etāv uraṇakau rājan
nyāsau rakṣasva mānada
saṁraṁsye bhavatā sākaṁ
ślāghyaḥ strīṇāṁ varaḥ smṛtaḥ
etau—to these two; uraṇakau—lambs; rājan—O King Purūravā; nyāsau—who have fallen down; rakṣasva—please give protection; māna-da—O one who gives all honor to a guest or visitor; saṁraṁsye—I shall enjoy sexual union; bhavatā sākam—in your company; ślāghyaḥ—superior; strīṇām—of a woman; varaḥ—husband; smṛtaḥ—it is said.
My dear King Purūravā, please give protection to these two lambs, who have fallen down with me. Although I belong to the heavenly planets and you belong to earth, I shall certainly enjoy sexual union with you. I have no objection to accepting you as my husband, for you are superior in every respect.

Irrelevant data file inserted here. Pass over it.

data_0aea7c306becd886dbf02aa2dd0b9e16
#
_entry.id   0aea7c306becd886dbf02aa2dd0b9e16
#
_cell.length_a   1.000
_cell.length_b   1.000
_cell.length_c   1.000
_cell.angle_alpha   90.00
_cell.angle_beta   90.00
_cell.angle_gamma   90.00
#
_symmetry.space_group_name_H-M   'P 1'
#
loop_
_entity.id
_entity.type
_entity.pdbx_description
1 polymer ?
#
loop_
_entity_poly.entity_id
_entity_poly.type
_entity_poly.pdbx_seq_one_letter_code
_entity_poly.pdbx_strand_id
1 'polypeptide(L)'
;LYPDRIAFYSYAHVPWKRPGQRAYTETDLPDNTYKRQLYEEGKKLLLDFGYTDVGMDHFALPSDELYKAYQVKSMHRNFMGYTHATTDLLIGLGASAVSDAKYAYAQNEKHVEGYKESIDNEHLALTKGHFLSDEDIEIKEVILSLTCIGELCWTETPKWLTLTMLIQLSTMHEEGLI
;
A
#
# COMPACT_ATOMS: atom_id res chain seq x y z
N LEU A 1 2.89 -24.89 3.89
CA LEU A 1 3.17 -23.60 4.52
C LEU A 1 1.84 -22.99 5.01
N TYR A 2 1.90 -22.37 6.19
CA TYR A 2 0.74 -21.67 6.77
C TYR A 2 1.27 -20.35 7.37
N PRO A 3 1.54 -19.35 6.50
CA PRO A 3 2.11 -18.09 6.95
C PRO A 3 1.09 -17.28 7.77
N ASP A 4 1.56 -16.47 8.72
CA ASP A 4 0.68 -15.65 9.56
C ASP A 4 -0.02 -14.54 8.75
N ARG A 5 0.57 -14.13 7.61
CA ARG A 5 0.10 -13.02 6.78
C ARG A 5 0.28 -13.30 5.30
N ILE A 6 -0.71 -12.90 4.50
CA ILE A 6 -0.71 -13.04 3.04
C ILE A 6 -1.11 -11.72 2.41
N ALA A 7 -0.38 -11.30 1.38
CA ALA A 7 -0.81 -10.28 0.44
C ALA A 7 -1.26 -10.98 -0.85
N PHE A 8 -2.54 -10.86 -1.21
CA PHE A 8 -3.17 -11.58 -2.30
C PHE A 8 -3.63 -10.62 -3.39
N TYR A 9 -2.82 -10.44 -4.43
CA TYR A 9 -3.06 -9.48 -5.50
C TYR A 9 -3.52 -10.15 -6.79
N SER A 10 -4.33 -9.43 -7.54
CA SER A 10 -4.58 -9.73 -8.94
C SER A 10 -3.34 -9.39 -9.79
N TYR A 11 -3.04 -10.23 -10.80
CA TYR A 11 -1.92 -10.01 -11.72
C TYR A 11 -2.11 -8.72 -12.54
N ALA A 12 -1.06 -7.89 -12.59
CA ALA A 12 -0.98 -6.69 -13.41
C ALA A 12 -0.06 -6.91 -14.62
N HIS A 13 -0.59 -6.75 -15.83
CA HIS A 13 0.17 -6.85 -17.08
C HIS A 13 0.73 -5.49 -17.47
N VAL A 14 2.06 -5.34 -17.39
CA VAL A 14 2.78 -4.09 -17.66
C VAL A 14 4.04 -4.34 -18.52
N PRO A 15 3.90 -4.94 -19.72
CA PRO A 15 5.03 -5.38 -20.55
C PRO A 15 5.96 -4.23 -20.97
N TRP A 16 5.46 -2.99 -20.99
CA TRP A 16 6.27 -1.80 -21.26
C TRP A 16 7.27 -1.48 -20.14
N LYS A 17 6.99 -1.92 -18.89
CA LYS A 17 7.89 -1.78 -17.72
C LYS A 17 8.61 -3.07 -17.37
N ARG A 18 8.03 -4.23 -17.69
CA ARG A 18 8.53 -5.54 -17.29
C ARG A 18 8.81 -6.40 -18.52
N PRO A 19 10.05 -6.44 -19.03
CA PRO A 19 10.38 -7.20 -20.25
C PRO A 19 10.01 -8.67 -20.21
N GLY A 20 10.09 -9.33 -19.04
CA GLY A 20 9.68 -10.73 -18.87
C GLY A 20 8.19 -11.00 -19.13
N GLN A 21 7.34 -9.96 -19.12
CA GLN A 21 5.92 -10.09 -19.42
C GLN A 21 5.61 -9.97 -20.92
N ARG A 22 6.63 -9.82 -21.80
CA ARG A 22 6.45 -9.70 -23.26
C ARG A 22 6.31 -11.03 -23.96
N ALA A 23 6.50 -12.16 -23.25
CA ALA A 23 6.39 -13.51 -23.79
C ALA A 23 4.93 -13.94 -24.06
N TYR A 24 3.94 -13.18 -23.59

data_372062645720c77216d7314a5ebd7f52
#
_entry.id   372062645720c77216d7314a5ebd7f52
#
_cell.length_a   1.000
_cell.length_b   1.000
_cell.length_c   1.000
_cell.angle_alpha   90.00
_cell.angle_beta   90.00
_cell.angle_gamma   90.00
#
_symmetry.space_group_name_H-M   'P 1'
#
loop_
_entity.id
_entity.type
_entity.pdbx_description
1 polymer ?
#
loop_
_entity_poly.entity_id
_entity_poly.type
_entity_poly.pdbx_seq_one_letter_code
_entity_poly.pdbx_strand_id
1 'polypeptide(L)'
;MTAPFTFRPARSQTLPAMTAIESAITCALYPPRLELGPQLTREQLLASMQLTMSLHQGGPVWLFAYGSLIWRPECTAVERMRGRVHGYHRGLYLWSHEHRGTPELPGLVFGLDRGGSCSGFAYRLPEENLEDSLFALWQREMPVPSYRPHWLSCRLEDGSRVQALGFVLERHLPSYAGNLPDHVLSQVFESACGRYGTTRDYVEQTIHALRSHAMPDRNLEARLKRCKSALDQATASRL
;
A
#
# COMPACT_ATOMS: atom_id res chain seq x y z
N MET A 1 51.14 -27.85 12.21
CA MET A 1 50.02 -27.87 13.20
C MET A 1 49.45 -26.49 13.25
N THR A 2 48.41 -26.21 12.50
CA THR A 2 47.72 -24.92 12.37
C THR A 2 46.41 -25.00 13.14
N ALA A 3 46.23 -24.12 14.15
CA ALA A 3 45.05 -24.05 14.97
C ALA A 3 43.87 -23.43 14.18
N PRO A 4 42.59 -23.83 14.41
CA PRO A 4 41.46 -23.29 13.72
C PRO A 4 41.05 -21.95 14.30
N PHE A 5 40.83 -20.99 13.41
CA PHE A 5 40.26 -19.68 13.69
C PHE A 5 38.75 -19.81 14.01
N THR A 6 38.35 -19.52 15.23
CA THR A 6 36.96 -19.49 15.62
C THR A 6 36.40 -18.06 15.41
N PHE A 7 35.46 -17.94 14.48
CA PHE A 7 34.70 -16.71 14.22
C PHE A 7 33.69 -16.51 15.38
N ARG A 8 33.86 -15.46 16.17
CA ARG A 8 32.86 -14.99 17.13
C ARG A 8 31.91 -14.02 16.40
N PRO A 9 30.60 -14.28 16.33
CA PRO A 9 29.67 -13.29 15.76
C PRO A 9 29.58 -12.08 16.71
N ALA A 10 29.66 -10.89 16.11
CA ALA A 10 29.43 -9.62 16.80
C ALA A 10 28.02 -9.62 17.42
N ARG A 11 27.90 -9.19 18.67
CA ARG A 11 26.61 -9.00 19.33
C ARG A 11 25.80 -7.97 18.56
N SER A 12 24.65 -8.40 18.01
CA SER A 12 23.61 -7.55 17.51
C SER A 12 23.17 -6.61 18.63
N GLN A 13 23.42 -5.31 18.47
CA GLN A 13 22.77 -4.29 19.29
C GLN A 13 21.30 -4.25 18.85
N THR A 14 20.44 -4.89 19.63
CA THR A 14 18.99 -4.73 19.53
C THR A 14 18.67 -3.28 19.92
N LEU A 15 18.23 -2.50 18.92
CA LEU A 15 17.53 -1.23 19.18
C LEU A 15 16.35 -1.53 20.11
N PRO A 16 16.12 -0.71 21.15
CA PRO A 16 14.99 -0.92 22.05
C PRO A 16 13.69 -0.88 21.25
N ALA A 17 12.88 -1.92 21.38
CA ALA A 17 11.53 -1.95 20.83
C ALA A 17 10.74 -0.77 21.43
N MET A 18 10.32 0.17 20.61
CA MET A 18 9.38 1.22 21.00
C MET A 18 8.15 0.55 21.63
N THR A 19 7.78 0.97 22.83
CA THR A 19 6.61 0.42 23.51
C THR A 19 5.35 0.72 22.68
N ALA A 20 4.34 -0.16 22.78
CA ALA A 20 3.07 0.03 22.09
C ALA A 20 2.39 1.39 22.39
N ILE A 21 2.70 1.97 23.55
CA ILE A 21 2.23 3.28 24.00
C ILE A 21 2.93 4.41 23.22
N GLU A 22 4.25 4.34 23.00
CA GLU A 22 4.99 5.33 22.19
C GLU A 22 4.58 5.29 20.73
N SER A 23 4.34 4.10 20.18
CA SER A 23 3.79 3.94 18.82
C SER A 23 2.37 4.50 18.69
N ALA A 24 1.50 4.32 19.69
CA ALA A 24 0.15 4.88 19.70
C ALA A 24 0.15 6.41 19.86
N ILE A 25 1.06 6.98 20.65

As stated in the Brahma-saṁhitā (5.40), yasya prabhā prabhavato jagad-aṇḍa-koṭi-koṭiṣv aśeṣa-vasudhādi-vibhūti-bhinnam. There are various planets and various atmospheres within this universe. The atmosphere of the heavenly planet from which Urvaśī descended after being cursed by Mitra and Varuṇa was different from the atmosphere of this earth. Indeed, the inhabitants of the heavenly planets are certainly far superior to the inhabitants of earth. Nonetheless, Urvaśī agreed to remain the consort of Purūravā, although she belonged to a superior community. A woman who finds a man with superior qualities may accept such a man as her husband. Similarly, if a man finds a woman who is from an inferior family but who has good qualities, he can accept such a brilliant wife, as advised by Śrī Cāṇakya Paṇḍita (strī-ratnaṁ duṣkulād api). The combination of male and female is worthwhile if the qualities of both are on an equal level.
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